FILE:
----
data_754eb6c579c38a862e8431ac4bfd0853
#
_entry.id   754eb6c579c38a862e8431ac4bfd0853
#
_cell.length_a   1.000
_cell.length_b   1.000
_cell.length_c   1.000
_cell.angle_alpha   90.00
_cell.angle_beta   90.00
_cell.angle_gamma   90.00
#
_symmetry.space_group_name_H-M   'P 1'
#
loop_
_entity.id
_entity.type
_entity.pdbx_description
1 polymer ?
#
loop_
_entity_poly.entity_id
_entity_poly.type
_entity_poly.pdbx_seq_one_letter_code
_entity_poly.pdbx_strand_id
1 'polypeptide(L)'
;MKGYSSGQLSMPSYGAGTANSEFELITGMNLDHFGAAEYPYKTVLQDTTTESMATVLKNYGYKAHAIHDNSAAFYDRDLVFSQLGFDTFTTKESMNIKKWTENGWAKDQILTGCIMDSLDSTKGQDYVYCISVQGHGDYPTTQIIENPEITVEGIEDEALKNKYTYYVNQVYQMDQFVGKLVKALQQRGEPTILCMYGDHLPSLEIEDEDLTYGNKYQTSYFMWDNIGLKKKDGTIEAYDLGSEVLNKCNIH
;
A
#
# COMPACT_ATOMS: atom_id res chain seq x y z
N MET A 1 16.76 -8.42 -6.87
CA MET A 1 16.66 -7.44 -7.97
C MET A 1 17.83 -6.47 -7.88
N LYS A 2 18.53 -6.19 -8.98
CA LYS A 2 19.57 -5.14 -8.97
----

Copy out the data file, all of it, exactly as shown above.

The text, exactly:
data_754eb6c579c38a862e8431ac4bfd0853
#
_entry.id   754eb6c579c38a862e8431ac4bfd0853
#
_cell.length_a   1.000
_cell.length_b   1.000
_cell.length_c   1.000
_cell.angle_alpha   90.00
_cell.angle_beta   90.00
_cell.angle_gamma   90.00
#
_symmetry.space_group_name_H-M   'P 1'
#
loop_
_entity.id
_entity.type
_entity.pdbx_description
1 polymer ?
#
loop_
_entity_poly.entity_id
_entity_poly.type
_entity_poly.pdbx_seq_one_letter_code
_entity_poly.pdbx_strand_id
1 'polypeptide(L)'
;MKGYSSGQLSMPSYGAGTANSEFELITGMNLDHFGAAEYPYKTVLQDTTTESMATVLKNYGYKAHAIHDNSAAFYDRDLVFSQLGFDTFTTKESMNIKKWTENGWAKDQILTGCIMDSLDSTKGQDYVYCISVQGHGDYPTTQIIENPEITVEGIEDEALKNKYTYYVNQVYQMDQFVGKLVKALQQRGEPTILCMYGDHLPSLEIEDEDLTYGNKYQTSYFMWDNIGLKKKDGTIEAYDLGSEVLNKCNIH
;
A
#
# COMPACT_ATOMS: atom_id res chain seq x y z
N MET A 1 16.76 -8.42 -6.87
CA MET A 1 16.66 -7.44 -7.97
C MET A 1 17.83 -6.47 -7.88
N LYS A 2 18.53 -6.19 -8.98
CA LYS A 2 19.57 -5.14 -8.97